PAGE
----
“You have to go back to the 1950s to see crime this low,” Bill de Blasio, New York City’s second-term Democratic mayor, said recently on MSNBC’s “Morning Joe.” His comments reflected last year’s

numbers of murders and shootings, burglaries, robberies and auto thefts — offenses measured by the police CompStat tracking program.

But to many criminologists, academics and law enforcement leaders, crimes like car theft are anachronisms in a modern era in which the internet’s virtual superhighways have supplanted brick-and-mortar streets as the scenes for muggings, prostitution rings or commercial burglaries. They see dips in traditional violence and larceny as offset by a twin phenomenon: A surge in the evolving crimes of the digital era, and the fact that they are not fully captured in law enforcement’s reporting systems.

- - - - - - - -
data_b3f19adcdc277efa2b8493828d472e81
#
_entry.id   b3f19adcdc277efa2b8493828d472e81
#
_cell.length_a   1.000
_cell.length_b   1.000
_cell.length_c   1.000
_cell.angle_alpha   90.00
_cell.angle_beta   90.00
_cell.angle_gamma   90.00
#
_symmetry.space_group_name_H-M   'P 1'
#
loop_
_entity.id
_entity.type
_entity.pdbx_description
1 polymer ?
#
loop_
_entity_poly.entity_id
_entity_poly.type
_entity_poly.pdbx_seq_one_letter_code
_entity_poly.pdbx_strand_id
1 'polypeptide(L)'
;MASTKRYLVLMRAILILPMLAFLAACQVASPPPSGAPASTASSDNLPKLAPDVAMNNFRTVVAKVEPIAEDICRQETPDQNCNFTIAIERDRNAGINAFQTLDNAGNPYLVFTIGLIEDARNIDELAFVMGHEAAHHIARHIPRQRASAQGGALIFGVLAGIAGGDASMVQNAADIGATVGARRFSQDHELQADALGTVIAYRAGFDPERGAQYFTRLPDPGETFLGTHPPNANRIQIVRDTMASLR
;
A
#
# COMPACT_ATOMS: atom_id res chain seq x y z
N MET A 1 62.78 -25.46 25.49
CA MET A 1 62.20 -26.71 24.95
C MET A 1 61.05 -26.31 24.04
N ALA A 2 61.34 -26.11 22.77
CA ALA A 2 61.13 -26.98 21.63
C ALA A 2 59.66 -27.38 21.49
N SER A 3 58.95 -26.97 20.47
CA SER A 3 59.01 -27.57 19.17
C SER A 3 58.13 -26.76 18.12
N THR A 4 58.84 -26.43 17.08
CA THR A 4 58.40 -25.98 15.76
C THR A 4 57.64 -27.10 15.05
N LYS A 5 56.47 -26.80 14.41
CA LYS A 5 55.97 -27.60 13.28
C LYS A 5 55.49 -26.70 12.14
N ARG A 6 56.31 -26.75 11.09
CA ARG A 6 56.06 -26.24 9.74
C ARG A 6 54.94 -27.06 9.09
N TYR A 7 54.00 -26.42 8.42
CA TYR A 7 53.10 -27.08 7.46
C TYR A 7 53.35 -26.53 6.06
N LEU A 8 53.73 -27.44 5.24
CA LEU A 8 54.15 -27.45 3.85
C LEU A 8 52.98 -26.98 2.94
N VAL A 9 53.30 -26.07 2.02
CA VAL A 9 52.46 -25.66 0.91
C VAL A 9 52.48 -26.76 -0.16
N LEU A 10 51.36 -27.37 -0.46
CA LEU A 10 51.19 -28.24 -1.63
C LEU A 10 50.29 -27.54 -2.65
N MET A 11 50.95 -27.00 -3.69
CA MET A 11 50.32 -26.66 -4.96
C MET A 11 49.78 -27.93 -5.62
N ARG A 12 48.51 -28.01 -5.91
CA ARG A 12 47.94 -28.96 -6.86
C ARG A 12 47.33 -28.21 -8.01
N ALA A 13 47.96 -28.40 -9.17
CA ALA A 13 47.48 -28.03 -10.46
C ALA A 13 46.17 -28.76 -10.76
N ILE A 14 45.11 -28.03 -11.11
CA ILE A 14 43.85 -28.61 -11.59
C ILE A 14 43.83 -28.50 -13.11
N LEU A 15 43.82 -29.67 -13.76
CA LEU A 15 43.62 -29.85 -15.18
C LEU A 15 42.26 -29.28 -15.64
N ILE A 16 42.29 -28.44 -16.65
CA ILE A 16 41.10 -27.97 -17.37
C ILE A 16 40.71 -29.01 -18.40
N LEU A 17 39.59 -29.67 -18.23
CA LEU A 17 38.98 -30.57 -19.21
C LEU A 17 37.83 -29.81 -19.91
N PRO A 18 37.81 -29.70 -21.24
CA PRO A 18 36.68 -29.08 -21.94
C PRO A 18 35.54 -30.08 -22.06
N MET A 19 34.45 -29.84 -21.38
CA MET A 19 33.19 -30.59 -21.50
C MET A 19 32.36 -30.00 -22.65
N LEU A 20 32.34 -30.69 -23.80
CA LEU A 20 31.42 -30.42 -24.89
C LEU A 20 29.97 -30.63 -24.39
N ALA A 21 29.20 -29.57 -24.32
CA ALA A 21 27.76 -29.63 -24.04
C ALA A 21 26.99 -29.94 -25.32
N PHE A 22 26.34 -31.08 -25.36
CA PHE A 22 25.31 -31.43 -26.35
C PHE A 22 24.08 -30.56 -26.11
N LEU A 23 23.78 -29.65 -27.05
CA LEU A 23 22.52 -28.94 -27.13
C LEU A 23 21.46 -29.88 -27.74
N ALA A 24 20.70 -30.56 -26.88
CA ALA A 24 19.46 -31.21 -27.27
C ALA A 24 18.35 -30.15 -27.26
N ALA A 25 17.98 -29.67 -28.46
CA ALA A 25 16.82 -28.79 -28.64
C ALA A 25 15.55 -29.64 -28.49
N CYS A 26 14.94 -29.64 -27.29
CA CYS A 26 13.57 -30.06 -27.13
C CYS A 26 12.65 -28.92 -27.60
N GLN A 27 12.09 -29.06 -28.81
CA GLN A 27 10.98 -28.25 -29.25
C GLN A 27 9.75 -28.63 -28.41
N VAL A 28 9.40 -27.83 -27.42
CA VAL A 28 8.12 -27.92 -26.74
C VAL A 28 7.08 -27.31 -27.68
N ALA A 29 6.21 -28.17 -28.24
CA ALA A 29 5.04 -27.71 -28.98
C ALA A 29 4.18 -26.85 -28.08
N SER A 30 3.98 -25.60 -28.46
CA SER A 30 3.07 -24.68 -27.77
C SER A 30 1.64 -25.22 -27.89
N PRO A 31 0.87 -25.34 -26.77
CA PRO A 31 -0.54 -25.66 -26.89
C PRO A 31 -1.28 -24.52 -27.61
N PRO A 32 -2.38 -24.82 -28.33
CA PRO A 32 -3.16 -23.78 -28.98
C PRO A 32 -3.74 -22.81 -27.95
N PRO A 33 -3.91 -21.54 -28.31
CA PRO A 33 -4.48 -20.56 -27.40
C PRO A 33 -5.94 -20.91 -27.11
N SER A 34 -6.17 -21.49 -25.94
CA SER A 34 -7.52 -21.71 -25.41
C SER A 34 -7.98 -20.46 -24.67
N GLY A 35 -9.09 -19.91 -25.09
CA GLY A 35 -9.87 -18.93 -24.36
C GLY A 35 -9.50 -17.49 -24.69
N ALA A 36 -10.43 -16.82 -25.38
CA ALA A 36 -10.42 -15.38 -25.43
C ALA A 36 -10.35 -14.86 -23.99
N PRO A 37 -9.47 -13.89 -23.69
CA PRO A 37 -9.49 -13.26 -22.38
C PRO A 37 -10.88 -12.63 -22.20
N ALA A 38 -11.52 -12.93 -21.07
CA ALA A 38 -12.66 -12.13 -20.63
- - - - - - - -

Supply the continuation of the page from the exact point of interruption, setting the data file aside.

“It’s the old iceberg metaphor,” said Nola Joyce, a former deputy commissioner of Philadelphia’s police department. “What we know about is above the surface. But in terms of value, and in terms of harm, a lot of that crime is below the surface.”

“There’s an old saying that came out of the Vietnam War,” she added, “that said, `If you can’t measure what matters, what you measure matters a great deal.”

Ms. Joyce is working with others on a panel of the National Academies of Sciences, Engineering, and Medicine, to modernize local and federal crime-classification systems.

New solutions are a priority, too, for the Federal Bureau of Investigation and progressive police commanders. They say that without timely, accurate data on crime, criminal justice leaders cannot see and respond coherently to national trends or make informed policy and spending decisions or tailor deployment strategies to best battle them.